Cast your mind back to the end of the first school term for 2020: Australian states and territories were rapidly moving into lockdown because of COVID-19. Political leaders were signaling – often using mixed signals – the likelihood and need to close schools and transition to distance learning. Here in New South Wales schools switched to distance learning for about six weeks, forcing teachers to adapt their programs very rapidly to support students and their parents with learning from home.
Currently around Australia we now have the whole range from fully face-to -face schooling, to partially remote learning, to fully (with some essential worker exceptions) remote learning. Random schools are thrown into immediate lockdown whenever a teacher or student tests positive to the viral infection. Teachers pivot their programs very rapidly between the different ways of delivery depending on the advice from health officials to their education authorities.
My doctoral research explores the way policy is enacted in teacher practice, and I seem to have landed in the middle of a system where policy has flown into flux.
My fieldwork actually started in the midst of one crisis – the Black Summer bushfires – and ended during another – COVID-19. I was fortunately able to modify the shape of my research to allow for interviews with teachers to find out how they experienced the rapidly changing work environment during the virus response.
I’m sure some of the findings are familiar to many teachers and researchers out there, and they aren’t specific to schools. For many people, the switch to working from home was sudden and required quick thinking and adaptation.
The teachers who participated in my research reported a number of interesting, and not all negative, experiences.
Workload increased dramatically
Teachers already faced significant workload demands going into the crisis, an issue plainly described in a partnership study between the NSW Teachers Federation and the University of Sydney. The teachers I interviewed explained how the COVID-19 pandemic exacerbated this big time.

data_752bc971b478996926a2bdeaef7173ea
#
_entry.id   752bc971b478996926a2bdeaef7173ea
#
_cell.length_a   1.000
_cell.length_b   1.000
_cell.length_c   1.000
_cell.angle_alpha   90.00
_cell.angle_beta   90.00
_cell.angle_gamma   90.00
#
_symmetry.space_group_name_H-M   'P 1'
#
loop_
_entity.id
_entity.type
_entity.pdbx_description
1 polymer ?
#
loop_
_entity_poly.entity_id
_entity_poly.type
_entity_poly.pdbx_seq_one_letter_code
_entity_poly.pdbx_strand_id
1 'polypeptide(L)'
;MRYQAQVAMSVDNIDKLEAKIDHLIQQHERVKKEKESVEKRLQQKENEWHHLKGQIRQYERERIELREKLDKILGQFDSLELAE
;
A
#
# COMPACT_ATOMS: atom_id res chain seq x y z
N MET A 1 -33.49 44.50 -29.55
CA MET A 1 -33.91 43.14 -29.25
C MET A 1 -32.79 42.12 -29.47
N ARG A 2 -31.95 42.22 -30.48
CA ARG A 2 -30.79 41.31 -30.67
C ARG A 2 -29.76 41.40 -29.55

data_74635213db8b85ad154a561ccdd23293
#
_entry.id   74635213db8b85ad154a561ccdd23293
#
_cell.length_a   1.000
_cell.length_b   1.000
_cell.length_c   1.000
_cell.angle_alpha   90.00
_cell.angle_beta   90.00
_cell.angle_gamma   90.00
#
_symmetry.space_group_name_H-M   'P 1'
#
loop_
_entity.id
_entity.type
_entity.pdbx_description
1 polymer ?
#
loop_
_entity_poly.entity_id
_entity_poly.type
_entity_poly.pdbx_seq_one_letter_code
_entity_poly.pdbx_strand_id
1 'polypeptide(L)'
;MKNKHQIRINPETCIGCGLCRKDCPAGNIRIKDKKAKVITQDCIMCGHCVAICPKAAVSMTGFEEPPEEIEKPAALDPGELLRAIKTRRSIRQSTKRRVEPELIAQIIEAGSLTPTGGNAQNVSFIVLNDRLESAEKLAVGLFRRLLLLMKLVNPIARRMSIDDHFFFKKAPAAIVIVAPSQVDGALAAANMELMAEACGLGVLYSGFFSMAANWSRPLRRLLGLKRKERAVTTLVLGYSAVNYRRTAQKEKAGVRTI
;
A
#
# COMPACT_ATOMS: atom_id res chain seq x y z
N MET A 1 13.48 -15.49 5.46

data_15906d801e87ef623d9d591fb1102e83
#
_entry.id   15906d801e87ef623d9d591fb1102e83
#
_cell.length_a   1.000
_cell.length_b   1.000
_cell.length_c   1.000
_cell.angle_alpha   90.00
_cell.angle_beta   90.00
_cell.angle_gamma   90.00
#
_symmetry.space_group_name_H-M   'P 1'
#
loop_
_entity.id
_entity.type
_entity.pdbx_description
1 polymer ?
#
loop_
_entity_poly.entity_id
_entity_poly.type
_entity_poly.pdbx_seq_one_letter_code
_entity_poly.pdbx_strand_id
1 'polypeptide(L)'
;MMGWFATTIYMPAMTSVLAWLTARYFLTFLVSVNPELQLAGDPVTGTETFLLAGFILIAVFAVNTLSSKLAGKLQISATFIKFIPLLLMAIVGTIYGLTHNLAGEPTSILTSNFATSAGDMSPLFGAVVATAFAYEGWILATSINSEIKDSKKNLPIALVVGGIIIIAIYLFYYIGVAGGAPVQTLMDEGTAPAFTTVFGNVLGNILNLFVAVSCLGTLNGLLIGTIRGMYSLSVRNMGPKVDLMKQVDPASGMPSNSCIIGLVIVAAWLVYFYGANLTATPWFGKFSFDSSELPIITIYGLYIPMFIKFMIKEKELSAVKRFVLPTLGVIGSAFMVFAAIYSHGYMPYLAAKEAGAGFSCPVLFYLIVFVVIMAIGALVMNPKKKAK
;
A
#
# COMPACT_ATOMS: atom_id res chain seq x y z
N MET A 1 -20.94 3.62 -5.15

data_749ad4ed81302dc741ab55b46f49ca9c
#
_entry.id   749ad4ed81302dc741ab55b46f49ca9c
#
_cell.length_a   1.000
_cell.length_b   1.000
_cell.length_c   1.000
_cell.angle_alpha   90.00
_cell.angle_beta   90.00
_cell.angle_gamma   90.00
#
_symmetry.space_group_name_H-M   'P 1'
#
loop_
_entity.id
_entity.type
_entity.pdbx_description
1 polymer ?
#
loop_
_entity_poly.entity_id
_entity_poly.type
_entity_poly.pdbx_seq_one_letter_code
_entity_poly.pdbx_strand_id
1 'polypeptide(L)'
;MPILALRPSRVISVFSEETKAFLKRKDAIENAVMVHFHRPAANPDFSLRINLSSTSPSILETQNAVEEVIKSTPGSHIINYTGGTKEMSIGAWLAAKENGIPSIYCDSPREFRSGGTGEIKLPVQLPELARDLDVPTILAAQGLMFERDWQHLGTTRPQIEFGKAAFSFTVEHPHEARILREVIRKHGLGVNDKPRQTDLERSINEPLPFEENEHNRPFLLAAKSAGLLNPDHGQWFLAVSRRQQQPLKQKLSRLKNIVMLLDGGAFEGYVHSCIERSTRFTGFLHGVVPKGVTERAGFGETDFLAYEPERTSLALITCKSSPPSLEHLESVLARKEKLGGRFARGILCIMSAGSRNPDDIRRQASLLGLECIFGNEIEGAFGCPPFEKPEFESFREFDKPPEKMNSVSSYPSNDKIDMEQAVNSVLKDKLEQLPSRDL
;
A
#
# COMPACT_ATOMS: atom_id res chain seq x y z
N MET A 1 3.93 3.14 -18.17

Teachers spend a huge amount of time planning and programming a school term, and much of that planning is premised on the physical environment in which they work. Educators take for granted the material contexts of their work – it helps them to improvise when necessary, to draw on a repertoire of skills and capabilities built up through experience.
In the Sydney school where I did my research the staff made a very rapid shift to online learning. This led to late nights preparing lessons, in some cases over-planning work for students in order to compensate for the lack of face-to-face interaction.
Some students felt more comfortable online
A number of teachers reported some students coming out of their shells in the online space. Otherwise shy students felt more empowered to contribute to lessons. Students with strong digital literacy skills were able to support teachers and fellow students in creating dynamic and interesting contributions to online learning.
While there has rightly been some attention paid to students who missed out because of inequitable access, there are also lessons that can be learned about engaging students who are less confident about speaking up in front of a classroom of peers. The digital world is here to stay: being confident learners in digital communities is an important life skill, virus or not.
Professional communities were more important than ever